“They’re talking Apes!” says one startled human. “With badass spears!” Ten years after the beginning of the ape-ocalypse, as depicted in 2011’s Rise of the Planet of the Apes, comes the dawn. A “simian flu,” created in a lab, has killed most of the world’s Homo sapiens, and two groups of foragers now occupy the Bay Area. Above, in Muir Woods, are the apes, led by the genetically enhanced chimp Caesar (the great Andy Serkis, transformed by CGI magic). Below, in the wreck of San Francisco, is a ragtag band of human survivors with no electricity and little fuel. Neither group knows of the other until a few humans, seeking to restart a hydroelectric dam up in the forest, encounter a hairier host of primates.
Can the two species live in harmony? Not if there’s to be a Noon of the Planet of the Apes.
Dawn of the Planet of the Apes is its own unusual cross-species: a big-budget summer fantasy with a sylvan, indie-film vibe, and a war movie that dares ask its audience to root for the peacemakers. Rise was thoughtful enough: a parable of parenthood in which a sympathetic scientist (James Franco) raises the infant Caesar to maturity and suffers the consequences of a humane ape fomenting a revolt against beastly men. By the end of that terrific film, Caesar had led his ape army across the Golden Gate Bridge, toward a handful of sequels.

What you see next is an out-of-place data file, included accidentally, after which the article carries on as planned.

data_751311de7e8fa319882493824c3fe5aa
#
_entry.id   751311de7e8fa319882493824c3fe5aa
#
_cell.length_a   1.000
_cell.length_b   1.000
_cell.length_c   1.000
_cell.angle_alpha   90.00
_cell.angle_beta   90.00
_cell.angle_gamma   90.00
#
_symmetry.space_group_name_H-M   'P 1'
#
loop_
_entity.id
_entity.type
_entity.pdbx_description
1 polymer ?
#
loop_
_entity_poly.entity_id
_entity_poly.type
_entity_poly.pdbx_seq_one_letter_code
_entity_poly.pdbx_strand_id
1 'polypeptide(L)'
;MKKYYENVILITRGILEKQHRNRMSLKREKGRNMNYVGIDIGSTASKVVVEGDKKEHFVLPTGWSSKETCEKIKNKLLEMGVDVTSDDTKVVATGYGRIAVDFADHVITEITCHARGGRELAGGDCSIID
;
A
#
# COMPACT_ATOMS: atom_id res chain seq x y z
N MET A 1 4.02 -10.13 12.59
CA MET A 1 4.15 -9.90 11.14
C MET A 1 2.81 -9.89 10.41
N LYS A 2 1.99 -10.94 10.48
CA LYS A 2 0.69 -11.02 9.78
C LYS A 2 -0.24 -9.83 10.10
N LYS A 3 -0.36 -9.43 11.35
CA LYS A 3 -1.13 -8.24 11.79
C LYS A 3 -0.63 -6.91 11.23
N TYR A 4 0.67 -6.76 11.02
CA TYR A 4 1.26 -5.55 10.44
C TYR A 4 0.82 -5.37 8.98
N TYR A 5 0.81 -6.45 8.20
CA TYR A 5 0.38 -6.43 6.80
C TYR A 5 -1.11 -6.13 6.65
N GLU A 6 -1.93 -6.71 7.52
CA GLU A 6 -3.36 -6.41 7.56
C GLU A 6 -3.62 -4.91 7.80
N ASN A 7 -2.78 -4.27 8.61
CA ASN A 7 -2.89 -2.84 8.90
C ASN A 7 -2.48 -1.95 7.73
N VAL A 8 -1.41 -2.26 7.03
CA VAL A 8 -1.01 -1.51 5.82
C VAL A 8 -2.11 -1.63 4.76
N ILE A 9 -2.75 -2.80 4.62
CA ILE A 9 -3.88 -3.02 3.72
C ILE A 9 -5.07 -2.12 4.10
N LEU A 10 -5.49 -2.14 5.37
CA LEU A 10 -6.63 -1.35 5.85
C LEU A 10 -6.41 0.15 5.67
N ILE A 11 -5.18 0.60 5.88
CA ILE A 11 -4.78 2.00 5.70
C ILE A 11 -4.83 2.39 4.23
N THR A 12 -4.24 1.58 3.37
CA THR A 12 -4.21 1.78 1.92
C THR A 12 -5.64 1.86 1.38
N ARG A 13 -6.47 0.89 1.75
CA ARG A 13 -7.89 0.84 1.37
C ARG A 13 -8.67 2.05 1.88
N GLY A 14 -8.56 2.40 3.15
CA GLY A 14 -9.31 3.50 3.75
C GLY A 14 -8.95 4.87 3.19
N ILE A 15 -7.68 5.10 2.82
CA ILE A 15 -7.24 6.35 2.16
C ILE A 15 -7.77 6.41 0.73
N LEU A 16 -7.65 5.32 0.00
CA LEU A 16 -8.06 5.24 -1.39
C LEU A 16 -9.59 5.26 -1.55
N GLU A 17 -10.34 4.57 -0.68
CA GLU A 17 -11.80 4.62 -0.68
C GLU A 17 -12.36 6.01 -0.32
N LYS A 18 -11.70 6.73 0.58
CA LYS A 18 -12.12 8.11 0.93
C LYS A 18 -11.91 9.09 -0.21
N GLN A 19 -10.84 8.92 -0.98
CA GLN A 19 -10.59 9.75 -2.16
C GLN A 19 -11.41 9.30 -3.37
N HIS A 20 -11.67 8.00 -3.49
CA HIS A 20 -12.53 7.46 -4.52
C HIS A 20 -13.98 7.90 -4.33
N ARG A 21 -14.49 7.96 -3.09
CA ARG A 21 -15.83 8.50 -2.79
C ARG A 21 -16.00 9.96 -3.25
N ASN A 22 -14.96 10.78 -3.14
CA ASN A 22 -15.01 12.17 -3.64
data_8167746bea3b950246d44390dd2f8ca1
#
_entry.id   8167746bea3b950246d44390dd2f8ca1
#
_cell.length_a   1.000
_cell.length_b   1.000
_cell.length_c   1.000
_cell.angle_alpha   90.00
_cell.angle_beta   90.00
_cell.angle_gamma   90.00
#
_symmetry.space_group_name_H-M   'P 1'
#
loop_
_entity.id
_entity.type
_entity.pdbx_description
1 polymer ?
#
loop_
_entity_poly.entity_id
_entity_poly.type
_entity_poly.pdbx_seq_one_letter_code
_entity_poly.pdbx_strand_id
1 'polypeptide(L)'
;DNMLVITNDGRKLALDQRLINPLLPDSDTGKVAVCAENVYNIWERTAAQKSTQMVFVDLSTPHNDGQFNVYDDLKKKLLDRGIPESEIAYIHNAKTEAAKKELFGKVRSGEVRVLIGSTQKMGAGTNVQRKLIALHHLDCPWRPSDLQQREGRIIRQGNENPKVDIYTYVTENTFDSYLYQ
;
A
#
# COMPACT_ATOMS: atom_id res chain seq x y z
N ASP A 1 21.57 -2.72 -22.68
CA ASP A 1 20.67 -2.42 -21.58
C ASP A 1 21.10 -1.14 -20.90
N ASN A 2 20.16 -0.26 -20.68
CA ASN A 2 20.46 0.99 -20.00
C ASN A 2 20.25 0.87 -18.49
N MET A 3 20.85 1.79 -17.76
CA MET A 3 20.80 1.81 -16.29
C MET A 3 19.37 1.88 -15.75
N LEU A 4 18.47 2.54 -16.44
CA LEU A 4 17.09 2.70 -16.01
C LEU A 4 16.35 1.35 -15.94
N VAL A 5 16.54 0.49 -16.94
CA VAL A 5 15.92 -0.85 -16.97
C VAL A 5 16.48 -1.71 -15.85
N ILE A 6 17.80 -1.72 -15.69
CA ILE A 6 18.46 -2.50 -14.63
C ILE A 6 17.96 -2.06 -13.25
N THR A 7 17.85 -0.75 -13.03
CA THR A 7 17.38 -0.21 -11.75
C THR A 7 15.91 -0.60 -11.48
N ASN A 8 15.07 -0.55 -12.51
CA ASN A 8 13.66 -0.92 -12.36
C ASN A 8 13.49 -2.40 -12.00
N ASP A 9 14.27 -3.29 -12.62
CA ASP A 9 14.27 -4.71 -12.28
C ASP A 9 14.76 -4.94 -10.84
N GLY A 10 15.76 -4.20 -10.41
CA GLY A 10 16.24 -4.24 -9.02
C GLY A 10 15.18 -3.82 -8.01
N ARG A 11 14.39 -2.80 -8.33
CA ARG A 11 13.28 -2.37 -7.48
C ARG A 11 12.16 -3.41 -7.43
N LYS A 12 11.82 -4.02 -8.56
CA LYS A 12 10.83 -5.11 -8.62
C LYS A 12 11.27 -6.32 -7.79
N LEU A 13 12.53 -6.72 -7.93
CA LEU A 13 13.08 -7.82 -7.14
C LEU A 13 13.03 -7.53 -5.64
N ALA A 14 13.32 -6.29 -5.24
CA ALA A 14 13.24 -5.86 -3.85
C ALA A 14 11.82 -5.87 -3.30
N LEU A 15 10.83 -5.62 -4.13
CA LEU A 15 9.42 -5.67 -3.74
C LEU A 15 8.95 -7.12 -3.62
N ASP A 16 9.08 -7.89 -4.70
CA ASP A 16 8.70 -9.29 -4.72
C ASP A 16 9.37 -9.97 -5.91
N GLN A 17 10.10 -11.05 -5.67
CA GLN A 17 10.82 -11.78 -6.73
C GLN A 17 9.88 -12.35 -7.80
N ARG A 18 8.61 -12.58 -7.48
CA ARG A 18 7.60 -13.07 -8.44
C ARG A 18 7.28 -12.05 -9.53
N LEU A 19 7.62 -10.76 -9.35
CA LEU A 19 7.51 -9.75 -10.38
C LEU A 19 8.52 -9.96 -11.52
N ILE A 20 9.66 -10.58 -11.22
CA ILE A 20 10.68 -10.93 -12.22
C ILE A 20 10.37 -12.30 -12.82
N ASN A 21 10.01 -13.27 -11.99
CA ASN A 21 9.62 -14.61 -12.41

Whereas Rise spent its first hour on the hopeful if ominous daddy-day-care plot, the new film begins in an ape Eden. The first dozen minutes (after a brief recap of the virus outbreak) play like the oddest episode of PBS’s Nature as Caesar leads his extended family in their daily routine: riding horses to chase a herd of deer, battling a grizzly bear and sharing such pacific lessons as “Ape not kill ape.” A blend of Che and Gandhi, Caesar agrees to let the human visitors–ex-architect Malcolm (Jason Clarke), his nurse friend Ellie (Keri Russell) and teen son Alexander (Kodi Smit-McPhee)–do their “human work.” Caesar’s ape rival is Koba (Toby Kebbell), once a victim of man’s cruel experiments; he points to his scars and mutters, “Human work.” If Caesar is Shakespeare’s Roman emperor, then the plausibly vengeful Koba is Cassius, a schemer with a mean and hungry look. He plans an assault on mankind, as Caesar and Malcolm join forces to prevent all-out war.
Matt Reeves (Cloverfield, Let Me In), taking over as director from Rupert Wyatt, with screenwriter Mark Bomback (Live Free or Die Hard) joining Rise scripters Rick Jaffa and Amanda Silver, is smart to focus on the apes. Splendidly realized by actors in motion-capture wizardry, the simians are allowed much more power and nuance than the humans, who are mostly limited to rote scheming and fretting. They give Dawn a case of the drabs–until Koba seizes command and the movie ascends into martial majesty. Watch and wonder at the tracking shot from a tank turret, as apes seize the means of destruction from men.
Dawn ends with closeups of Caesar pondering his lot, like a sad, wise creature from George Orwell’s Animal Farm. This “Ape Forest” is no less plangent in musing on both the origin of the species and its potentially awful end. Also, when it gets going, Dawn is a damn fine movie.
This appears in the July 21, 2014 issue of TIME.